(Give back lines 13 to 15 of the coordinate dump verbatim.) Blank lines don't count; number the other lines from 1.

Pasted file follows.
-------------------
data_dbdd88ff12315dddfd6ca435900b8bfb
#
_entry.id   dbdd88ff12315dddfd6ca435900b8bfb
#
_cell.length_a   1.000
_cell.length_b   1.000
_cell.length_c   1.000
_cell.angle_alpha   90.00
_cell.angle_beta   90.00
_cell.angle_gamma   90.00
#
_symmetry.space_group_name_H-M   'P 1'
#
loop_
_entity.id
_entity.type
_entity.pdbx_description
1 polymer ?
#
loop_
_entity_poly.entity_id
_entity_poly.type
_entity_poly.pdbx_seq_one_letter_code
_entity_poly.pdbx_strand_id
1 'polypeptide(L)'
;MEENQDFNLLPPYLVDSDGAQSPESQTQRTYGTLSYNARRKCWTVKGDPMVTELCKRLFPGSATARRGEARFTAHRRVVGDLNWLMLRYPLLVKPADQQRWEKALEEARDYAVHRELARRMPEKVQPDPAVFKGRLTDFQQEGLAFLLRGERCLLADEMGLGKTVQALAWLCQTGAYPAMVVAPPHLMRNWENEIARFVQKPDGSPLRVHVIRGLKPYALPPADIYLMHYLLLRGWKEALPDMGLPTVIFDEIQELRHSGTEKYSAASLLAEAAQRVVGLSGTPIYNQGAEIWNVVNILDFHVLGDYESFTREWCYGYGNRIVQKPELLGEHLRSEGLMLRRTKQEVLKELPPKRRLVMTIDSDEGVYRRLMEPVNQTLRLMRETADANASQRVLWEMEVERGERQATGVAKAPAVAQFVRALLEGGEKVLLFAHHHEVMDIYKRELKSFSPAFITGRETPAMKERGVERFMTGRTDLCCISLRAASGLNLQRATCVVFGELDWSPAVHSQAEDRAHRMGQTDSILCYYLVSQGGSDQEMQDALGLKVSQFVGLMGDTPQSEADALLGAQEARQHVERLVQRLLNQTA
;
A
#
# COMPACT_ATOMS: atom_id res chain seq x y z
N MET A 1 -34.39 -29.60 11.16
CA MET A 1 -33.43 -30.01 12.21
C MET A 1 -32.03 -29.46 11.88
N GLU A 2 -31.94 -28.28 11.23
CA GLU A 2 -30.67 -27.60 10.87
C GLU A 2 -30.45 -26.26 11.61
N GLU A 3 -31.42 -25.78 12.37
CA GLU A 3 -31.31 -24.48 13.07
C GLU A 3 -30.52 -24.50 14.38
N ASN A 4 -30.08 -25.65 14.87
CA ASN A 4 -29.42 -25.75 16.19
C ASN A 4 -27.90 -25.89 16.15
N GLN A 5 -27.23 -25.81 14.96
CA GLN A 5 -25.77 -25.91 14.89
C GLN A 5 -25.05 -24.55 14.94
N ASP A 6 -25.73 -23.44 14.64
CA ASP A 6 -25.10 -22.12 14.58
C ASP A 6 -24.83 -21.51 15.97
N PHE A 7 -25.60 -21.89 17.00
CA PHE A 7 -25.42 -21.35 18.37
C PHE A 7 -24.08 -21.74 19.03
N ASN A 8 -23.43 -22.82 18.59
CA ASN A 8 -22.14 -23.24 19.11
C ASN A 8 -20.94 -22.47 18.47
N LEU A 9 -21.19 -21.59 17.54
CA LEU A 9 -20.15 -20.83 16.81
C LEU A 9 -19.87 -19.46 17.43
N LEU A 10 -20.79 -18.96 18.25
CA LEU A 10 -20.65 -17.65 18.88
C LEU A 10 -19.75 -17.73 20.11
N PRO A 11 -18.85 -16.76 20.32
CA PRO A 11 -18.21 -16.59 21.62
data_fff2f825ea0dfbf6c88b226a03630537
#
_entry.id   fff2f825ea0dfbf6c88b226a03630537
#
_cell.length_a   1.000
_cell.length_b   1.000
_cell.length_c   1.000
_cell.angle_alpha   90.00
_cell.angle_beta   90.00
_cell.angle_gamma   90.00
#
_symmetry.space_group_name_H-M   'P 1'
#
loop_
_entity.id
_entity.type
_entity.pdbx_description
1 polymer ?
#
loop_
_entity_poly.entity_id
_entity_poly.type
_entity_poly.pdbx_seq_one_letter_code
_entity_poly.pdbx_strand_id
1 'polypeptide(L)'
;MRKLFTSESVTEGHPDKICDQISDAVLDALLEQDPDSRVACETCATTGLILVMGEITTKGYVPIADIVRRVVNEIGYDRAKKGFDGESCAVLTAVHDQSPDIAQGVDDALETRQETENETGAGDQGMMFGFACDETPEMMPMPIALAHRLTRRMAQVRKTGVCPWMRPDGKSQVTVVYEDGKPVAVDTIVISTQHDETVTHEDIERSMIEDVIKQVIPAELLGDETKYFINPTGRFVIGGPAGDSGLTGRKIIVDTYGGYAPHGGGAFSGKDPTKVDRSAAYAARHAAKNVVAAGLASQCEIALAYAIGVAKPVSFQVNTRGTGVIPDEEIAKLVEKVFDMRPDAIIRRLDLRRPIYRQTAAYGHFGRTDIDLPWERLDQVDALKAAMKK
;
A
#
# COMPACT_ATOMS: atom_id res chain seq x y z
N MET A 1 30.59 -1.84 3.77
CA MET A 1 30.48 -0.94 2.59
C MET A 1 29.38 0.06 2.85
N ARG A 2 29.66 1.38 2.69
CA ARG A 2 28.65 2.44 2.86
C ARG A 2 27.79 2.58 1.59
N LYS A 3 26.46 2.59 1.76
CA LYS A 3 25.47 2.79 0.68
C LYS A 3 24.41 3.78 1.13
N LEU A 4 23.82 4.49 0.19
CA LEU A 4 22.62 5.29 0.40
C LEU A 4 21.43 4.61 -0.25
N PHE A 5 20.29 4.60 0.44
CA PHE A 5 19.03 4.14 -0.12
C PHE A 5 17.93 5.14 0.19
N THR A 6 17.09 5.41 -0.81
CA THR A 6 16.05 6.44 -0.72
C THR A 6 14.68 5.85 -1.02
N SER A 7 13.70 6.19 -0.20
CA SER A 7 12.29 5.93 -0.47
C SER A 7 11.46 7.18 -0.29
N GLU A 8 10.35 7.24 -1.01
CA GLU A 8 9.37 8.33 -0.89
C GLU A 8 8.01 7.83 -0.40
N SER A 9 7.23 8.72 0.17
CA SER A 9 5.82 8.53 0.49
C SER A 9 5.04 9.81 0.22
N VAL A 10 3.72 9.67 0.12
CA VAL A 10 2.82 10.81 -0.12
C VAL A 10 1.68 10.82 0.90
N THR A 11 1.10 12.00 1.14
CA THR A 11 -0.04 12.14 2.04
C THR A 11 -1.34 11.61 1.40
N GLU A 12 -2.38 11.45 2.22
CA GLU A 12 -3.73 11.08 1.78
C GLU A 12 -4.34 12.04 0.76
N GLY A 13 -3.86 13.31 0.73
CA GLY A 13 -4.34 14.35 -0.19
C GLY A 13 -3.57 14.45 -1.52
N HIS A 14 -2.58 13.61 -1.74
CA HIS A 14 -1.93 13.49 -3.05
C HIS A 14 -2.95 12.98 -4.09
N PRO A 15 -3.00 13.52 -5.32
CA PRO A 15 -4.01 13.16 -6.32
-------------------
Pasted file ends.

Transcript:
#
loop_
_entity.id